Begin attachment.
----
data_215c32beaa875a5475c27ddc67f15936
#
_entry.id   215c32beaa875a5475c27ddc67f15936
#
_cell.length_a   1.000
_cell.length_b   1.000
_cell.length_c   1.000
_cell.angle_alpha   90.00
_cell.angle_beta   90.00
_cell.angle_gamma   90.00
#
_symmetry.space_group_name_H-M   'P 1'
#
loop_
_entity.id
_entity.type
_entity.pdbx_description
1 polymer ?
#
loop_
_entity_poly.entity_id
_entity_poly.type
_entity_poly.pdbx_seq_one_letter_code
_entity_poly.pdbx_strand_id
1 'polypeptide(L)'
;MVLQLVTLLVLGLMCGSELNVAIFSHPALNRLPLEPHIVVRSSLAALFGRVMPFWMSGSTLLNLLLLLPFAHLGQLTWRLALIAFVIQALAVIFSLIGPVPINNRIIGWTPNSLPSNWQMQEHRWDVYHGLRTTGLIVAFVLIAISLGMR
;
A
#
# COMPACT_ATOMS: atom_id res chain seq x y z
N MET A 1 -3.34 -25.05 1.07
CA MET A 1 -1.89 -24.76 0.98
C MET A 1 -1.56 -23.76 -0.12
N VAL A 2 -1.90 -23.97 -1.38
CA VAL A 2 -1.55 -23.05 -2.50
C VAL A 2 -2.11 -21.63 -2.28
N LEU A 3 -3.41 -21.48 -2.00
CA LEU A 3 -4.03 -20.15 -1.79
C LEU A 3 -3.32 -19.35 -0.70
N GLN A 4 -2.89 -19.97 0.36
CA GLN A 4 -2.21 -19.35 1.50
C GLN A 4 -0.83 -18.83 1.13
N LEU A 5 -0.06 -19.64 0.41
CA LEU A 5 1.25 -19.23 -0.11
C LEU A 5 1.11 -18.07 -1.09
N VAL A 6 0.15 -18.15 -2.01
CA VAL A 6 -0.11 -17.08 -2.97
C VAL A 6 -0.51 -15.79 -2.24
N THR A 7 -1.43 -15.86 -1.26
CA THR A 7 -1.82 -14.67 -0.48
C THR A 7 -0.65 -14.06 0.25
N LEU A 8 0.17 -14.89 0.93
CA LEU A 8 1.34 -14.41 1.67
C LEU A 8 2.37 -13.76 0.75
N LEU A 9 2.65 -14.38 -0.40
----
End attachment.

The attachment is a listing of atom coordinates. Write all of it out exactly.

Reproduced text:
data_215c32beaa875a5475c27ddc67f15936
#
_entry.id   215c32beaa875a5475c27ddc67f15936
#
_cell.length_a   1.000
_cell.length_b   1.000
_cell.length_c   1.000
_cell.angle_alpha   90.00
_cell.angle_beta   90.00
_cell.angle_gamma   90.00
#
_symmetry.space_group_name_H-M   'P 1'
#
loop_
_entity.id
_entity.type
_entity.pdbx_description
1 polymer ?
#
loop_
_entity_poly.entity_id
_entity_poly.type
_entity_poly.pdbx_seq_one_letter_code
_entity_poly.pdbx_strand_id
1 'polypeptide(L)'
;MVLQLVTLLVLGLMCGSELNVAIFSHPALNRLPLEPHIVVRSSLAALFGRVMPFWMSGSTLLNLLLLLPFAHLGQLTWRLALIAFVIQALAVIFSLIGPVPINNRIIGWTPNSLPSNWQMQEHRWDVYHGLRTTGLIVAFVLIAISLGMR
;
A
#
# COMPACT_ATOMS: atom_id res chain seq x y z
N MET A 1 -3.34 -25.05 1.07
CA MET A 1 -1.89 -24.76 0.98
C MET A 1 -1.56 -23.76 -0.12
N VAL A 2 -1.90 -23.97 -1.38
CA VAL A 2 -1.55 -23.05 -2.50
C VAL A 2 -2.11 -21.63 -2.28
N LEU A 3 -3.41 -21.48 -2.00
CA LEU A 3 -4.03 -20.15 -1.79
C LEU A 3 -3.32 -19.35 -0.70
N GLN A 4 -2.89 -19.97 0.36
CA GLN A 4 -2.21 -19.35 1.50
C GLN A 4 -0.83 -18.83 1.13
N LEU A 5 -0.06 -19.64 0.41
CA LEU A 5 1.25 -19.23 -0.11
C LEU A 5 1.11 -18.07 -1.09
N VAL A 6 0.15 -18.15 -2.01
CA VAL A 6 -0.11 -17.08 -2.97
C VAL A 6 -0.51 -15.79 -2.24
N THR A 7 -1.43 -15.86 -1.26
CA THR A 7 -1.82 -14.67 -0.48
C THR A 7 -0.65 -14.06 0.25
N LEU A 8 0.17 -14.89 0.93
CA LEU A 8 1.34 -14.41 1.67
C LEU A 8 2.37 -13.76 0.75
N LEU A 9 2.65 -14.38 -0.40